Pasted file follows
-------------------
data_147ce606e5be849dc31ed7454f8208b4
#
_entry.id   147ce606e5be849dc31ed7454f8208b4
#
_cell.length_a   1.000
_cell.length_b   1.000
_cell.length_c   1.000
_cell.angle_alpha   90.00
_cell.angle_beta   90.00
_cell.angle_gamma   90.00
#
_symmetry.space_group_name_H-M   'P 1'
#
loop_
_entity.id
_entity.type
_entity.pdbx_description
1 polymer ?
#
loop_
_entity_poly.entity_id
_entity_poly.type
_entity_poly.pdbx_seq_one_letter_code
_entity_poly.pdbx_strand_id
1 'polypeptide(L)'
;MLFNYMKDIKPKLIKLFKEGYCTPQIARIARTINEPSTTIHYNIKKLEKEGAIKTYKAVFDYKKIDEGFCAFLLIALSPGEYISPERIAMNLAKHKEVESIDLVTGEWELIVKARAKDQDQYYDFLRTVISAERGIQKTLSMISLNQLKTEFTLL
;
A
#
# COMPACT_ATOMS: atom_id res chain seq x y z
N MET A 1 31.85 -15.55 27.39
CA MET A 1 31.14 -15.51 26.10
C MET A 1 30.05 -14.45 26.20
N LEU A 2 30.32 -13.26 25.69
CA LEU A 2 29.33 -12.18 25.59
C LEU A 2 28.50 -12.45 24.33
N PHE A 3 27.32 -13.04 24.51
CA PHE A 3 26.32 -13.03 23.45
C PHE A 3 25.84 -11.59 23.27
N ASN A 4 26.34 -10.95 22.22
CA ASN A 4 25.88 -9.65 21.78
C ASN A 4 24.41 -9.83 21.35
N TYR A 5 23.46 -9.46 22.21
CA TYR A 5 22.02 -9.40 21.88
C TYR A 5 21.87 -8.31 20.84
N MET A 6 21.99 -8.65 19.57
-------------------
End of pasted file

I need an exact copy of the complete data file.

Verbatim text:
data_147ce606e5be849dc31ed7454f8208b4
#
_entry.id   147ce606e5be849dc31ed7454f8208b4
#
_cell.length_a   1.000
_cell.length_b   1.000
_cell.length_c   1.000
_cell.angle_alpha   90.00
_cell.angle_beta   90.00
_cell.angle_gamma   90.00
#
_symmetry.space_group_name_H-M   'P 1'
#
loop_
_entity.id
_entity.type
_entity.pdbx_description
1 polymer ?
#
loop_
_entity_poly.entity_id
_entity_poly.type
_entity_poly.pdbx_seq_one_letter_code
_entity_poly.pdbx_strand_id
1 'polypeptide(L)'
;MLFNYMKDIKPKLIKLFKEGYCTPQIARIARTINEPSTTIHYNIKKLEKEGAIKTYKAVFDYKKIDEGFCAFLLIALSPGEYISPERIAMNLAKHKEVESIDLVTGEWELIVKARAKDQDQYYDFLRTVISAERGIQKTLSMISLNQLKTEFTLL
;
A
#
# COMPACT_ATOMS: atom_id res chain seq x y z
N MET A 1 31.85 -15.55 27.39
CA MET A 1 31.14 -15.51 26.10
C MET A 1 30.05 -14.45 26.20
N LEU A 2 30.32 -13.26 25.69
CA LEU A 2 29.33 -12.18 25.59
C LEU A 2 28.50 -12.45 24.33
N PHE A 3 27.32 -13.04 24.51
CA PHE A 3 26.32 -13.03 23.45
C PHE A 3 25.84 -11.59 23.27
N ASN A 4 26.34 -10.95 22.22
CA ASN A 4 25.88 -9.65 21.78
C ASN A 4 24.41 -9.83 21.35
N TYR A 5 23.46 -9.46 22.21
CA TYR A 5 22.02 -9.40 21.88
C TYR A 5 21.87 -8.31 20.84
N MET A 6 21.99 -8.65 19.57